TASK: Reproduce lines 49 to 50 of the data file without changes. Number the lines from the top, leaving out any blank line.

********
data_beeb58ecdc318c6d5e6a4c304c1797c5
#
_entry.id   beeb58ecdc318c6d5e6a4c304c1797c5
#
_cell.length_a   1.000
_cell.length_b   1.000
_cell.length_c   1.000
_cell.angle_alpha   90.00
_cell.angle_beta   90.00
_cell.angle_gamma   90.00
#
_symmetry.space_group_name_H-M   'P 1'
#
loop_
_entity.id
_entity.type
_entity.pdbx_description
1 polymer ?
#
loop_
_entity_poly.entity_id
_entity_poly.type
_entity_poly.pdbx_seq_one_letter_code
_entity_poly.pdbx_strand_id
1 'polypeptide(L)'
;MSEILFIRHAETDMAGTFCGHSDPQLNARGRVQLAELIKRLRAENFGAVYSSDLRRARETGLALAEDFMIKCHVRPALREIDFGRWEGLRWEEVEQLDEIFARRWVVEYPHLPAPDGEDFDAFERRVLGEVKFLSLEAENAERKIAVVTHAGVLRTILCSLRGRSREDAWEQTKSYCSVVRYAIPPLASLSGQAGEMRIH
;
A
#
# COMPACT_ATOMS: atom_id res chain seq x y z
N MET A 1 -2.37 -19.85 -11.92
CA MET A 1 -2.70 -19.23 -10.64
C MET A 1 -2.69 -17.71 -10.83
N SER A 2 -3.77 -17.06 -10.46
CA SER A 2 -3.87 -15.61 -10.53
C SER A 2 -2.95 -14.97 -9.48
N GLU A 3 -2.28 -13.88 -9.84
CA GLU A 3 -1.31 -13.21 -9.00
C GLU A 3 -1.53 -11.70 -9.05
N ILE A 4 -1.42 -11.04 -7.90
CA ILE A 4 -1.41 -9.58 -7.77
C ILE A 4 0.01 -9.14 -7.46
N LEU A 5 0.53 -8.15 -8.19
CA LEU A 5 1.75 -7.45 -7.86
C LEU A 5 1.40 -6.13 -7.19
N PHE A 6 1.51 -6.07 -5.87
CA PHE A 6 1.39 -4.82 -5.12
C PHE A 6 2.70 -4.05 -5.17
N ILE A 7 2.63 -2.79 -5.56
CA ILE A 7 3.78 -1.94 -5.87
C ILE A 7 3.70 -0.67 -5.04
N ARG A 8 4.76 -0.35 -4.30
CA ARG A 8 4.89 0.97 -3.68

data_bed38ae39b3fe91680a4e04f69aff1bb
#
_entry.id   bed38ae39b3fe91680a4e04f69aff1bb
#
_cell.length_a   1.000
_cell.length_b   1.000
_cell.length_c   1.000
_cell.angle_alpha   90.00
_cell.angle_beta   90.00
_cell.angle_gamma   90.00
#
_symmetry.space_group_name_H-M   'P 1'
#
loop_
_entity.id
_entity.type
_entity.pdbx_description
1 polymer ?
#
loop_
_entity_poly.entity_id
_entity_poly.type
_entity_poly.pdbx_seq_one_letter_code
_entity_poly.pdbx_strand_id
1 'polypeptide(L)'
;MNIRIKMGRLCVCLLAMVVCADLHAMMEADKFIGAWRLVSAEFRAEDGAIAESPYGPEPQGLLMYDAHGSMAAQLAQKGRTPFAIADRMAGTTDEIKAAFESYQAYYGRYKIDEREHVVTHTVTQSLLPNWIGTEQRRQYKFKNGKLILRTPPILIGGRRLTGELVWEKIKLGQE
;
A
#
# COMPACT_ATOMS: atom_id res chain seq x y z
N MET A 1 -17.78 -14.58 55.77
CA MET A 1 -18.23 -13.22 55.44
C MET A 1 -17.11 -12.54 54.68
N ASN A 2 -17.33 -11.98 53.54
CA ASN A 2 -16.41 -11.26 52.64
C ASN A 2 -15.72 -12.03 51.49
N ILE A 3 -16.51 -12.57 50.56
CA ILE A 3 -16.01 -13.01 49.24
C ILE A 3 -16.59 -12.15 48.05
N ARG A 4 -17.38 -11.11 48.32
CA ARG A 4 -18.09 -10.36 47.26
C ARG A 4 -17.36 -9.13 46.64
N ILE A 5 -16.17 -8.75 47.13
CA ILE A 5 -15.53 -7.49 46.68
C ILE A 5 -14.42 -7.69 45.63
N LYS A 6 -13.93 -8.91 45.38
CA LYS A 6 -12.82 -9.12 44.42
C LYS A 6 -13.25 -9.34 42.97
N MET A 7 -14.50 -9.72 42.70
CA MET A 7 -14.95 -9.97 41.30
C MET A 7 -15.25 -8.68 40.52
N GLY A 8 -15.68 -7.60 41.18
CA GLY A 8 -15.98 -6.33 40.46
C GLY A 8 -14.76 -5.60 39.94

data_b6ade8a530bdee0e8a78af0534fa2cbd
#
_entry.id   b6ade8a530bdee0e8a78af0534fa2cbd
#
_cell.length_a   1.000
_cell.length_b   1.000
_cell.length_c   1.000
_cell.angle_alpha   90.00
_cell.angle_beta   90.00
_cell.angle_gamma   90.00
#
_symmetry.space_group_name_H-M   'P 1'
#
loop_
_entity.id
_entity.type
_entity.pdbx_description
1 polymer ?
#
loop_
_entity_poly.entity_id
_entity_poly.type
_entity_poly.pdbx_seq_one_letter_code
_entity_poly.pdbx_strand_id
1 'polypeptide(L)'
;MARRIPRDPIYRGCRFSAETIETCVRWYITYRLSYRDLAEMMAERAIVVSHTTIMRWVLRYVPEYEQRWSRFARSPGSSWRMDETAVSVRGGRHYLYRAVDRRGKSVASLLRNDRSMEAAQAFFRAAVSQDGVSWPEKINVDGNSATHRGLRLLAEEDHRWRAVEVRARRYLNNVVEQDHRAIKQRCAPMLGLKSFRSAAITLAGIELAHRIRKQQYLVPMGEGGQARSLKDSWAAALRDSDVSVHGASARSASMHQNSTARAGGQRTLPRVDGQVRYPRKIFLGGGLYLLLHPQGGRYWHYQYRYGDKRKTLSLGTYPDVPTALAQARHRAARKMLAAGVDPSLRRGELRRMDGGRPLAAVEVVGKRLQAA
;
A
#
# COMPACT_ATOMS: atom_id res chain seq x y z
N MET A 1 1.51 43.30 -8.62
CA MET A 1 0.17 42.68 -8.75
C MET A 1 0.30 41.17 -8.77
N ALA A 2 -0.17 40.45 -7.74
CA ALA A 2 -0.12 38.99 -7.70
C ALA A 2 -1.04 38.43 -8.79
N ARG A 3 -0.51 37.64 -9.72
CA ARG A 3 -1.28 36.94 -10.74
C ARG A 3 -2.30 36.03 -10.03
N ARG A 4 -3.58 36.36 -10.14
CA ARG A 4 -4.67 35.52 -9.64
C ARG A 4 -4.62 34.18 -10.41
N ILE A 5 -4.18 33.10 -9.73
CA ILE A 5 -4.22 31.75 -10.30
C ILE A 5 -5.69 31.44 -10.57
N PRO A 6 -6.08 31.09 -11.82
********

N ILE A 7 2.63 -2.79 -5.56
CA ILE A 7 3.78 -1.94 -5.87